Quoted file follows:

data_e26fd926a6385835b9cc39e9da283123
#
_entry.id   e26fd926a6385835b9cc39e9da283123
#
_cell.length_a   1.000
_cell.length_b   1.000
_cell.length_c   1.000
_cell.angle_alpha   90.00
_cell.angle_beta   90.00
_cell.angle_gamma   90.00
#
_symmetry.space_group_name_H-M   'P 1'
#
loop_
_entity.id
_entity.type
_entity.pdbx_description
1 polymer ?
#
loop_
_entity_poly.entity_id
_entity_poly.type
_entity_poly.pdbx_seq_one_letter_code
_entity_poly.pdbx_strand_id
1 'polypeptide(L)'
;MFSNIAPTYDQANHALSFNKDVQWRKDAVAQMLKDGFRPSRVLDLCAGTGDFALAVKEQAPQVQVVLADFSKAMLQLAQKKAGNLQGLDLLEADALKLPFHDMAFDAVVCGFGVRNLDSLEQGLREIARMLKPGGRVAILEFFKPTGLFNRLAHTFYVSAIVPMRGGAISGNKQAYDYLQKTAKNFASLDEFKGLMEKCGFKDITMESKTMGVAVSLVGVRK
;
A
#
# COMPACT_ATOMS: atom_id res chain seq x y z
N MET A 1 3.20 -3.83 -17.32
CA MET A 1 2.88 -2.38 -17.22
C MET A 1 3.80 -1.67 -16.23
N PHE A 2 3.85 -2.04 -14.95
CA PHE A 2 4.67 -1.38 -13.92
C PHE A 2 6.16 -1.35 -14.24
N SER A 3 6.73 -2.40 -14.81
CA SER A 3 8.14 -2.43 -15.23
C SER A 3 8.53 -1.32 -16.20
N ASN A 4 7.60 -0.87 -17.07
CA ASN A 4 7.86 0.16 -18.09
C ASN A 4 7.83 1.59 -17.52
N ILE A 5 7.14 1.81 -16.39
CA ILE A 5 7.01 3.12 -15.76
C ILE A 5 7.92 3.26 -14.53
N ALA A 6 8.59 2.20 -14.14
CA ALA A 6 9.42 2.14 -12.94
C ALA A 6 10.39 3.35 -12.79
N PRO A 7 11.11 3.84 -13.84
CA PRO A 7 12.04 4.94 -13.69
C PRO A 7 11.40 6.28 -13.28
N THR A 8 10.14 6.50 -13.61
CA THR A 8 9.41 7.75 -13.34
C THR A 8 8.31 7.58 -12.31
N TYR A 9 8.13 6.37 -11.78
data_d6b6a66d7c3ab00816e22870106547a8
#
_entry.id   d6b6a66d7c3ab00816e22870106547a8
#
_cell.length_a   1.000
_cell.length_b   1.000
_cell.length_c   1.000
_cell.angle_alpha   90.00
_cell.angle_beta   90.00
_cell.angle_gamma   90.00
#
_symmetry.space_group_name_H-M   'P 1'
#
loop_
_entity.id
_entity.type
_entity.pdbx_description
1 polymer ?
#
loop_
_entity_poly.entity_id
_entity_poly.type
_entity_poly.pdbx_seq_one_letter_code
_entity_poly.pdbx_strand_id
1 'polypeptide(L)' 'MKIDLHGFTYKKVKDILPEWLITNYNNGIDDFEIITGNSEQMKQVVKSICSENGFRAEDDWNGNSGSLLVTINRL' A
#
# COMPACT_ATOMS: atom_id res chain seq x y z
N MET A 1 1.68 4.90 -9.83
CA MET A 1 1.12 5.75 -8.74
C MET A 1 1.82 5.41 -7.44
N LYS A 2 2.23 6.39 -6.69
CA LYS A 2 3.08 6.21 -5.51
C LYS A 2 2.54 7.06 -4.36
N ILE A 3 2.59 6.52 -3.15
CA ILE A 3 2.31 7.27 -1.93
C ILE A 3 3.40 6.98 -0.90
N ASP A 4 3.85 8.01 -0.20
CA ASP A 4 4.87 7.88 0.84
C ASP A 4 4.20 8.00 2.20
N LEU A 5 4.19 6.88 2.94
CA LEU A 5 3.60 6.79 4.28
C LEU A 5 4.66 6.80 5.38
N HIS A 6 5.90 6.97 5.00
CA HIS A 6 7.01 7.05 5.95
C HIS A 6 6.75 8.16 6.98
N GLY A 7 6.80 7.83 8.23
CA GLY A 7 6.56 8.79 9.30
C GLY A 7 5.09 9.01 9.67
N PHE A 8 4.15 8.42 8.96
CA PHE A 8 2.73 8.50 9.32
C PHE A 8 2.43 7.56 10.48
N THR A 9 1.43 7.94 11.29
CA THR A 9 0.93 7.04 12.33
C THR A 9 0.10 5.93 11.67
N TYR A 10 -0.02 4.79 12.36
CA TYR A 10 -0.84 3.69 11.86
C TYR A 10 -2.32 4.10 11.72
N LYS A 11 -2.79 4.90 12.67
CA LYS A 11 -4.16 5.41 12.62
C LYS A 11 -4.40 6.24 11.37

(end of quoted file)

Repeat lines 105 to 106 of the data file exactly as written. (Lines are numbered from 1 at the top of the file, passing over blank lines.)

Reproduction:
CA PHE A 8 2.73 8.50 9.32
C PHE A 8 2.43 7.56 10.48